ANDOVER — Less than two months into her new job as the director of business, arts and cultural development, Ann Ormond completed her newsletter database that included contacts for every business owner in town.
This database would serve as a quick way for Ormond, a Newburyport resident and former president of the Greater Newburyport Chamber of Commerce & Industry, to communicate and update Andover business owners on things happening in and around town.
Only a few days later, the Sept. 13 gas disaster caused by overpressurized gas lines struck and forced hundreds of those owners to close their businesses — some for weeks, some for months.
The feeling of uncertainty when they would be able to reopen their doors to customers was accompanied by the weariness of how severely their businesses were hit.
Waiting for restored gas service, safety inspections and new appliances were burdens on top of their dwindling patronage, as shopping and dining wasn’t a top priority for homeowners who were also left without heat and hot water.
“The silver lining was that I was building the database to talk about what was going on and what was happening in town,” Ormond said.
Now, she would be able to quickly contact business owners to help them through what would become an extensive recovery period.
Ormond said her position as the director of business, arts, and cultural development allowed her to be a voice for the business community.
“I knew what my role was,” she said. “My role was to champion and guide the business community and be their advocate.”
Ormond spent the next few weeks — which quickly turned into months — listening to owners, making herself present in shops and restaurants downtown, and deciding the best way for each business to move forward.
Her position is unique when it comes to the three communities — Lawrence, Andover and North Andover — affected by the disaster. She said having this position allowed Andover to communicate with businesses fast.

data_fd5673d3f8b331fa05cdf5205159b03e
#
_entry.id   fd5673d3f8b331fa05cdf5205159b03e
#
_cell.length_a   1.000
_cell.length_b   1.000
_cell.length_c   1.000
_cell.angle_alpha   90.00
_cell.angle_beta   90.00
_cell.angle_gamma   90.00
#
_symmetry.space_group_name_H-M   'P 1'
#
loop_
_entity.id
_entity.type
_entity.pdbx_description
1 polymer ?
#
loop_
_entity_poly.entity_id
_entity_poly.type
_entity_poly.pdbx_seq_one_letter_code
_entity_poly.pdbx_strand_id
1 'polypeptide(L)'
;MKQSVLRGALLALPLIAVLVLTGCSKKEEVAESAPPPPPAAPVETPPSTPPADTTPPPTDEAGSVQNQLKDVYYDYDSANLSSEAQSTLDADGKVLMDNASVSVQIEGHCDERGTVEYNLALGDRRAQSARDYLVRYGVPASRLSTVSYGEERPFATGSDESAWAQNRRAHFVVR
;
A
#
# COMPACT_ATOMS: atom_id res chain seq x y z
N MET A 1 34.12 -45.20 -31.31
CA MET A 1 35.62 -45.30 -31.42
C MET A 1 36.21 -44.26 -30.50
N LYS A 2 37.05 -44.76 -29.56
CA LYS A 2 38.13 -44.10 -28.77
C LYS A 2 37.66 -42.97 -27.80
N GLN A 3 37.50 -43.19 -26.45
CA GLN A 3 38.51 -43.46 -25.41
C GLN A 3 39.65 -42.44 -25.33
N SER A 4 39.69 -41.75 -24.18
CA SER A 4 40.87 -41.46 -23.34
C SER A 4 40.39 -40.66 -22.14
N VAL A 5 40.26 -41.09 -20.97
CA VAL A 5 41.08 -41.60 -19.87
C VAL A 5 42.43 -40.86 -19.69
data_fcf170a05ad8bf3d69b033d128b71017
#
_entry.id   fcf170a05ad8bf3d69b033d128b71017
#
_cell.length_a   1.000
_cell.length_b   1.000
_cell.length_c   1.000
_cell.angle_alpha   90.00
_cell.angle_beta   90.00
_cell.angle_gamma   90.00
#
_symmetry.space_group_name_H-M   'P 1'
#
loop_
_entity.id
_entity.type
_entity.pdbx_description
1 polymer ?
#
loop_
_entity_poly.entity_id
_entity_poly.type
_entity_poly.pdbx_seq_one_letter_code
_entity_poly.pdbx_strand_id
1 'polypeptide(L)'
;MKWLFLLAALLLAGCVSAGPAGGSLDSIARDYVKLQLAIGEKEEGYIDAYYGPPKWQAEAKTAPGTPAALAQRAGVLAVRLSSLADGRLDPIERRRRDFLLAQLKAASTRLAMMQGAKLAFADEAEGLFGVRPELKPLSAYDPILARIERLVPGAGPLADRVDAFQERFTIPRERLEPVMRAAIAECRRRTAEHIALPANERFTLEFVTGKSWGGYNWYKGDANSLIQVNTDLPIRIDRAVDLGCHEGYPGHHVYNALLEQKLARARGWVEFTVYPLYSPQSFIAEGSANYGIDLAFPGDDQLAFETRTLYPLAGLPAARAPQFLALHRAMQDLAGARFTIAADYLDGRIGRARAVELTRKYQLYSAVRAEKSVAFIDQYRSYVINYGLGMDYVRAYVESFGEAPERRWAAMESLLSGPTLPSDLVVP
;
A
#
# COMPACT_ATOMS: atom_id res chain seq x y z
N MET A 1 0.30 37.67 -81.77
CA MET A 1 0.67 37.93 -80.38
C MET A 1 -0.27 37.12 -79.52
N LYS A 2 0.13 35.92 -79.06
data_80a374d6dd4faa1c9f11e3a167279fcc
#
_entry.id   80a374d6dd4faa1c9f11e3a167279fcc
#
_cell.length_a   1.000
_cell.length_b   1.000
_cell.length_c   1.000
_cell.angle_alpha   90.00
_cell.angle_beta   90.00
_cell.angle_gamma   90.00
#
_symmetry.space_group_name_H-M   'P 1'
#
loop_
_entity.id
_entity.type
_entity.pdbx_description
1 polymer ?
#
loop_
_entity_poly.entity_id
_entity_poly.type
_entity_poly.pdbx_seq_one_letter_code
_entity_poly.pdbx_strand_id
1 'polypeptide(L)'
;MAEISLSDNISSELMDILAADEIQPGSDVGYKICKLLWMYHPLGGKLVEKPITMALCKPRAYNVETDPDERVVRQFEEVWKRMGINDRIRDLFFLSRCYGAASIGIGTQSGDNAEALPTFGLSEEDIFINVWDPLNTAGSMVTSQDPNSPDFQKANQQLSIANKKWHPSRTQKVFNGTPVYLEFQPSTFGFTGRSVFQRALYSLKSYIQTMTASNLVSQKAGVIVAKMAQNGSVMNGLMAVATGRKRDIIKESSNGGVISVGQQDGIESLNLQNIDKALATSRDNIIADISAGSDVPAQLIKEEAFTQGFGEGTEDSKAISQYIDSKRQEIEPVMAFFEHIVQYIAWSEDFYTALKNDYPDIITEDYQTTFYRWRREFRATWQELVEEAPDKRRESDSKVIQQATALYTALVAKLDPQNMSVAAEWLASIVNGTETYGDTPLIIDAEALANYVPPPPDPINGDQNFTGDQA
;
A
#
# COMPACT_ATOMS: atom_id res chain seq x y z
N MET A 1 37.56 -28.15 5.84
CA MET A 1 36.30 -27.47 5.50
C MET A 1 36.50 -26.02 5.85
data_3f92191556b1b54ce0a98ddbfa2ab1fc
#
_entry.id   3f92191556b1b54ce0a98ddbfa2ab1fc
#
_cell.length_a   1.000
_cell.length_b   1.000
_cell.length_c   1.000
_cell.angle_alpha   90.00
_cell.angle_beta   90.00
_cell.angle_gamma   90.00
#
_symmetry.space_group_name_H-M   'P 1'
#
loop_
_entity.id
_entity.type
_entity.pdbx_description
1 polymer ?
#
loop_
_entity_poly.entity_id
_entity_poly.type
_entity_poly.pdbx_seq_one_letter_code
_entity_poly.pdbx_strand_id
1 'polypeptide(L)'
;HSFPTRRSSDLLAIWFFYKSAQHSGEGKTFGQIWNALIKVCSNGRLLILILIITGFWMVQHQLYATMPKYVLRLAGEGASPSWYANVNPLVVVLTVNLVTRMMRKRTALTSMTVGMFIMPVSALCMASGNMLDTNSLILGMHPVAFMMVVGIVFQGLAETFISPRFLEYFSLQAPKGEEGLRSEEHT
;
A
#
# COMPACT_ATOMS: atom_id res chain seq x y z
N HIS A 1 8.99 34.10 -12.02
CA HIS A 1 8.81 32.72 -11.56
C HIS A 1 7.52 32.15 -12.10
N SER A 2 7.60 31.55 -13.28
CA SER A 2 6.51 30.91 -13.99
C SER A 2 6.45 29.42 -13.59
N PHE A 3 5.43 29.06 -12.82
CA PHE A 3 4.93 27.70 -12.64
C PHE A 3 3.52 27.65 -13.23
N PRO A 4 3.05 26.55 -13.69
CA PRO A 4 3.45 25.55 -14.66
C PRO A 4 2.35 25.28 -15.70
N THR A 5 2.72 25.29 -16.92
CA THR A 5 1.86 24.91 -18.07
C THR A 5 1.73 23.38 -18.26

“I look and say, ‘Who would the business community have dealt with if this position wasn’t here?’” she said.
The position was created in July by Town Manager Andrew Flanagan. Ormond said she found people were glad there was someone in that position to help navigate them through the gas crisis and act as their voice with Columbia Gas and town officials.
But Ormond was more than a voice. She dedicated hours and substantial effort to hold events that would encourage patronage and, ultimately, bring revenue into the small businesses that needed it most.
From a Small Business Saturday event to a shop-local weekend initiative, she brought people downtown and to the Shawsheen area at a time when customers were scarce.
Ormond served as president of the Newburyport Chamber for 11 years and also spent a lot of time advocating for customers. She knew the importance of having a liaison with a sole focus on businesses.
In her position at the Chamber and those she held prior, Ormond has always been heavily involved with businesses. Ormond said she would rather visit a new downtown while on vacation than take a trip to the beach.
“I feel like businesses are the lifeblood of a community,” she said.